Eye floaters are clumps of protein that may look like dots, squiggles, strands or any of a hundred other shapes. Though annoying, floaters are harmless, and there are ways to prevent them through proper diet. They commonly result from the natural aging process where the vitreous gel (that keeps the shape of the back of the eyes) starts to liquefy, resulting in gel pulling on the retina (people who are nearsighted are also at a greater risk of eye floaters). This results in protein debris being released into the vitreous gel that are referred to as “floaters”.
From a Chinese medical perspective, the body recognizes the eye floaters as debris, and there is an energetic process within the eyes that slowly works on breaking down the floaters. The best way to support this process is by strengthening the Liver (meridian) which in Chinese medicine opens to the eyes, and is the primary flow of energy responsible for healthy vision. A common Liver tonic used in Chinese medicine is called “Rambling Power” or “Xiao Yao San”).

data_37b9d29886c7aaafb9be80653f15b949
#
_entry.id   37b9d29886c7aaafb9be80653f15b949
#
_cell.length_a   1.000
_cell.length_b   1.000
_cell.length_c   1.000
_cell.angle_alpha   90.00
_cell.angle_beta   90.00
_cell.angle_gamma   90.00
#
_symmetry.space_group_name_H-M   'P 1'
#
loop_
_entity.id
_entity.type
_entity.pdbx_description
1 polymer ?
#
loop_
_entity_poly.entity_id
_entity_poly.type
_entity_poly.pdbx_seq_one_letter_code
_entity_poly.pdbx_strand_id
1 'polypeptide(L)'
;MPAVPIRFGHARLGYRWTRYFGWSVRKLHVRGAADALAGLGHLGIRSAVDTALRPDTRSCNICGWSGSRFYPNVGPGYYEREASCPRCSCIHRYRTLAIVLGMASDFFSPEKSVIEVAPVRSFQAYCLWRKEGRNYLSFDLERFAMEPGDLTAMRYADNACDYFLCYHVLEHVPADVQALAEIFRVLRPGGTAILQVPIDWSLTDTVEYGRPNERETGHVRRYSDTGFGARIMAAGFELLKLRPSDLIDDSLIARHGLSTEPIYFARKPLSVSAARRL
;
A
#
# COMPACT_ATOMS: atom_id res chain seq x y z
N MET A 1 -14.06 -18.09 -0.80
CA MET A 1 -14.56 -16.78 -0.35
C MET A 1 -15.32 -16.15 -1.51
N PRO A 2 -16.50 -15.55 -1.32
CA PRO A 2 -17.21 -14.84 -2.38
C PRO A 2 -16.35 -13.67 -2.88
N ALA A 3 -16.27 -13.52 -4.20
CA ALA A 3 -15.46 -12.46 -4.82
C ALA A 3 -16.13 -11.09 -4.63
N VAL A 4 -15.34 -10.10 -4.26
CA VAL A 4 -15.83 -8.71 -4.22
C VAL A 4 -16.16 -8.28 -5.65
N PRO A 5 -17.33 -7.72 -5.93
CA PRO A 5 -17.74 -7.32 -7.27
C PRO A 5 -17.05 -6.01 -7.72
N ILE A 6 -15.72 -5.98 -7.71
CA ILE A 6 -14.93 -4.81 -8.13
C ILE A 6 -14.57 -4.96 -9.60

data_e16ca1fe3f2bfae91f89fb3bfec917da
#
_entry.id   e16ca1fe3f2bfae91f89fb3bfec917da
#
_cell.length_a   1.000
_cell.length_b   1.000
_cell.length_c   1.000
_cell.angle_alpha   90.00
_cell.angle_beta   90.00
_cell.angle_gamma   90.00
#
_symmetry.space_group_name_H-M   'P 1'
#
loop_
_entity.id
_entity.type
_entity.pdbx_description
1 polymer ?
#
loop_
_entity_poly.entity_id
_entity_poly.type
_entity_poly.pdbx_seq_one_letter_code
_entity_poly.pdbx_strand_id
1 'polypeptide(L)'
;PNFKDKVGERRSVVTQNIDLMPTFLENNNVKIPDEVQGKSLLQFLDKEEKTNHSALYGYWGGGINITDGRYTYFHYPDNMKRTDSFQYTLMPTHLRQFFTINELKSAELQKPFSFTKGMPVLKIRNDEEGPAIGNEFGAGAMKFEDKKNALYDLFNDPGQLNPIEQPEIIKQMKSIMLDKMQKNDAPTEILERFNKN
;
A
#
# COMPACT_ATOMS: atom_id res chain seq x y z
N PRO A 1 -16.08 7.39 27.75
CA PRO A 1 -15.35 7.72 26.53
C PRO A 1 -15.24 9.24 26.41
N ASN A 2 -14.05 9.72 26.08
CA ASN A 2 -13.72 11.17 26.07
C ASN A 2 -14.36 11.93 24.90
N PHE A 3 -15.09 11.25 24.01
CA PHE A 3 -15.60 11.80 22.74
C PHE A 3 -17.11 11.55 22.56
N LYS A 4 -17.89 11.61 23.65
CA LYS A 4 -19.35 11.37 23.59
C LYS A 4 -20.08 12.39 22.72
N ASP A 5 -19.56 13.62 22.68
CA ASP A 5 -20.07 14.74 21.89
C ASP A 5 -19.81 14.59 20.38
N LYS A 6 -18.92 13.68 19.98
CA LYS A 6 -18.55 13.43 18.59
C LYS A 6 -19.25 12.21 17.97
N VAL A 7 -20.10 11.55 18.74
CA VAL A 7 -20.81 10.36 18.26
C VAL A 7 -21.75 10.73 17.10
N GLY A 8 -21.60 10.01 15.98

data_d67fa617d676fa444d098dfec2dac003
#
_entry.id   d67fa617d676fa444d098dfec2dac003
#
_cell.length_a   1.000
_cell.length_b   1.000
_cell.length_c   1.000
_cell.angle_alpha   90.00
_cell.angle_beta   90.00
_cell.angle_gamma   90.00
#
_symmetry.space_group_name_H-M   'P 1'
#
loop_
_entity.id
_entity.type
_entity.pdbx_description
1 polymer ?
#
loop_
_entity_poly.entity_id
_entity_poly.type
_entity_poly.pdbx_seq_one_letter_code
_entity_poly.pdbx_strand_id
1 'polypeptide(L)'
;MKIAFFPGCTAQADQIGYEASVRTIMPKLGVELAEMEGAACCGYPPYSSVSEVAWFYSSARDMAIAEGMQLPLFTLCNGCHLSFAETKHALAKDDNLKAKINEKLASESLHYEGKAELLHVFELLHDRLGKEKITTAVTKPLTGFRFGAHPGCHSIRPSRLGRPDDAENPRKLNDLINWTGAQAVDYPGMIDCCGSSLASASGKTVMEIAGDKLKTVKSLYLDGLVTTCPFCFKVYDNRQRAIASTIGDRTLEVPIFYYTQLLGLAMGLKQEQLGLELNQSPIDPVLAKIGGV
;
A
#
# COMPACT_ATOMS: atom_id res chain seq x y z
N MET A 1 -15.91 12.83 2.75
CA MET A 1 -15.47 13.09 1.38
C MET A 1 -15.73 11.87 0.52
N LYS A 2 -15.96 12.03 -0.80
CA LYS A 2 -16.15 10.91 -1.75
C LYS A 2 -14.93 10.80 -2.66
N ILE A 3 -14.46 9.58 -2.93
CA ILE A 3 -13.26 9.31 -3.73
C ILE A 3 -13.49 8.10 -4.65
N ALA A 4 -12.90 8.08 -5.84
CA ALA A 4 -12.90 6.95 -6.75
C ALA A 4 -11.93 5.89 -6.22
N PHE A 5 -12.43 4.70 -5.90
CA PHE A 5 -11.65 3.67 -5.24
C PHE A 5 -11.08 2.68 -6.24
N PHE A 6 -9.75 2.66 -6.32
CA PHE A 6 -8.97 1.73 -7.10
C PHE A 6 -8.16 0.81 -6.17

The Revision formula is based on this formula with additional eye nutrients added.
Read more about eye floaters.
Generally speaking, when the liver meridian is out of balance spicy foods can aggravate it further, and the person tends towards irritability.
Other common signs of liver meridian imbalances include dry, brittle, thickened nails and pain just below the ribs. Common illnesses include migraines, eye problems, and sinus problem and may experience frequent headaches on the top and sides of the head. Liver meridian imbalances can be especially noticeable in the dry windiness of autumn, windy March, and the very hot weather of late summer.
A lifestyle recommendation for general liver meridian imbalances is mild exercise, reading, plenty of rest.
Source: Acupuncture Today